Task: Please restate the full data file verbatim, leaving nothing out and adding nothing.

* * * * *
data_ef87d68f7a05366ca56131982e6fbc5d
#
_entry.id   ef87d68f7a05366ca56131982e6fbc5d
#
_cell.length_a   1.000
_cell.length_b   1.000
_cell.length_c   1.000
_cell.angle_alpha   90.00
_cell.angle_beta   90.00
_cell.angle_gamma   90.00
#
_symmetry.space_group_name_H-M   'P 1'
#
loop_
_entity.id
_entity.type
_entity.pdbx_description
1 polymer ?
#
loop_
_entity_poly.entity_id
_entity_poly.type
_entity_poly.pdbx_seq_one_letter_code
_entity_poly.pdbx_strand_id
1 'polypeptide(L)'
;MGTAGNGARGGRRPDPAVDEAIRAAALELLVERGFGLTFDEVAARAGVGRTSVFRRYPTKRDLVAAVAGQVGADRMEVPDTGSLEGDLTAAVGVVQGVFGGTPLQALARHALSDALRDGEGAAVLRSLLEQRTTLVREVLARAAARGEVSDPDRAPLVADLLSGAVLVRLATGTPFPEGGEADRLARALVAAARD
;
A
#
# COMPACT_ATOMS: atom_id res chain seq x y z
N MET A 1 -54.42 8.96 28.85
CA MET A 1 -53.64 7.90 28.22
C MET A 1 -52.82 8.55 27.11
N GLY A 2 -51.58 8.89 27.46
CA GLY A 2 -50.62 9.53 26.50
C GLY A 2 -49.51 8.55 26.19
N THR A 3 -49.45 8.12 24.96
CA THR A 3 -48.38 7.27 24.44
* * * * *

data_ef87d68f7a05366ca56131982e6fbc5d
#
_entry.id   ef87d68f7a05366ca56131982e6fbc5d
#
_cell.length_a   1.000
_cell.length_b   1.000
_cell.length_c   1.000
_cell.angle_alpha   90.00
_cell.angle_beta   90.00
_cell.angle_gamma   90.00
#
_symmetry.space_group_name_H-M   'P 1'
#
loop_
_entity.id
_entity.type
_entity.pdbx_description
1 polymer ?
#
loop_
_entity_poly.entity_id
_entity_poly.type
_entity_poly.pdbx_seq_one_letter_code
_entity_poly.pdbx_strand_id
1 'polypeptide(L)'
;MGTAGNGARGGRRPDPAVDEAIRAAALELLVERGFGLTFDEVAARAGVGRTSVFRRYPTKRDLVAAVAGQVGADRMEVPDTGSLEGDLTAAVGVVQGVFGGTPLQALARHALSDALRDGEGAAVLRSLLEQRTTLVREVLARAAARGEVSDPDRAPLVADLLSGAVLVRLATGTPFPEGGEADRLARALVAAARD
;
A
#
# COMPACT_ATOMS: atom_id res chain seq x y z
N MET A 1 -54.42 8.96 28.85
CA MET A 1 -53.64 7.90 28.22
C MET A 1 -52.82 8.55 27.11
N GLY A 2 -51.58 8.89 27.46
CA GLY A 2 -50.62 9.53 26.50
C GLY A 2 -49.51 8.55 26.19
N THR A 3 -49.45 8.12 24.96
CA THR A 3 -48.38 7.27 24.44